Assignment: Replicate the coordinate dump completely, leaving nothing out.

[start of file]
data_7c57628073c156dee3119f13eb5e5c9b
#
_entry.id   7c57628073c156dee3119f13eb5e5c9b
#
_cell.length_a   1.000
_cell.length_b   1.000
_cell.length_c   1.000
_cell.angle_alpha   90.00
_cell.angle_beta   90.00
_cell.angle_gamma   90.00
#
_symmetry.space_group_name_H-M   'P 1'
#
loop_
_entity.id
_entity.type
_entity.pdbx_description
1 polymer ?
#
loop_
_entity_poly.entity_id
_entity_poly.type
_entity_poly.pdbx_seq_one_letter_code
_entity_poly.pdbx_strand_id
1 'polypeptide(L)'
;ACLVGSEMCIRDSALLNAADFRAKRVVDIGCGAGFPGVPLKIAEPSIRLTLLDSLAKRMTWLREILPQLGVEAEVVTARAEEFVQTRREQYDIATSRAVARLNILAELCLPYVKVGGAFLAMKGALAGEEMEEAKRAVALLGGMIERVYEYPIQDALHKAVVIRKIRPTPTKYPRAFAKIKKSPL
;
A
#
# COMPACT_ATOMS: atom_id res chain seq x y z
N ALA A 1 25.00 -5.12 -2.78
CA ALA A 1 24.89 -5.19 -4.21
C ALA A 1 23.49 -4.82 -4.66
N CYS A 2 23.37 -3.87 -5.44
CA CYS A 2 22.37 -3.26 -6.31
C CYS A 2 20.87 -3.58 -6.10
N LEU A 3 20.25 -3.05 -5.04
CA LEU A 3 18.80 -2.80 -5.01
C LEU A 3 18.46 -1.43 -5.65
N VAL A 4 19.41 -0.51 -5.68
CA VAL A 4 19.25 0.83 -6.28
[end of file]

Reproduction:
data_7c57628073c156dee3119f13eb5e5c9b
#
_entry.id   7c57628073c156dee3119f13eb5e5c9b
#
_cell.length_a   1.000
_cell.length_b   1.000
_cell.length_c   1.000
_cell.angle_alpha   90.00
_cell.angle_beta   90.00
_cell.angle_gamma   90.00
#
_symmetry.space_group_name_H-M   'P 1'
#
loop_
_entity.id
_entity.type
_entity.pdbx_description
1 polymer ?
#
loop_
_entity_poly.entity_id
_entity_poly.type
_entity_poly.pdbx_seq_one_letter_code
_entity_poly.pdbx_strand_id
1 'polypeptide(L)'
;ACLVGSEMCIRDSALLNAADFRAKRVVDIGCGAGFPGVPLKIAEPSIRLTLLDSLAKRMTWLREILPQLGVEAEVVTARAEEFVQTRREQYDIATSRAVARLNILAELCLPYVKVGGAFLAMKGALAGEEMEEAKRAVALLGGMIERVYEYPIQDALHKAVVIRKIRPTPTKYPRAFAKIKKSPL
;
A
#
# COMPACT_ATOMS: atom_id res chain seq x y z
N ALA A 1 25.00 -5.12 -2.78
CA ALA A 1 24.89 -5.19 -4.21
C ALA A 1 23.49 -4.82 -4.66
N CYS A 2 23.37 -3.87 -5.44
CA CYS A 2 22.37 -3.26 -6.31
C CYS A 2 20.87 -3.58 -6.10
N LEU A 3 20.25 -3.05 -5.04
CA LEU A 3 18.80 -2.80 -5.01
C LEU A 3 18.46 -1.43 -5.65
N VAL A 4 19.41 -0.51 -5.68
CA VAL A 4 19.25 0.83 -6.28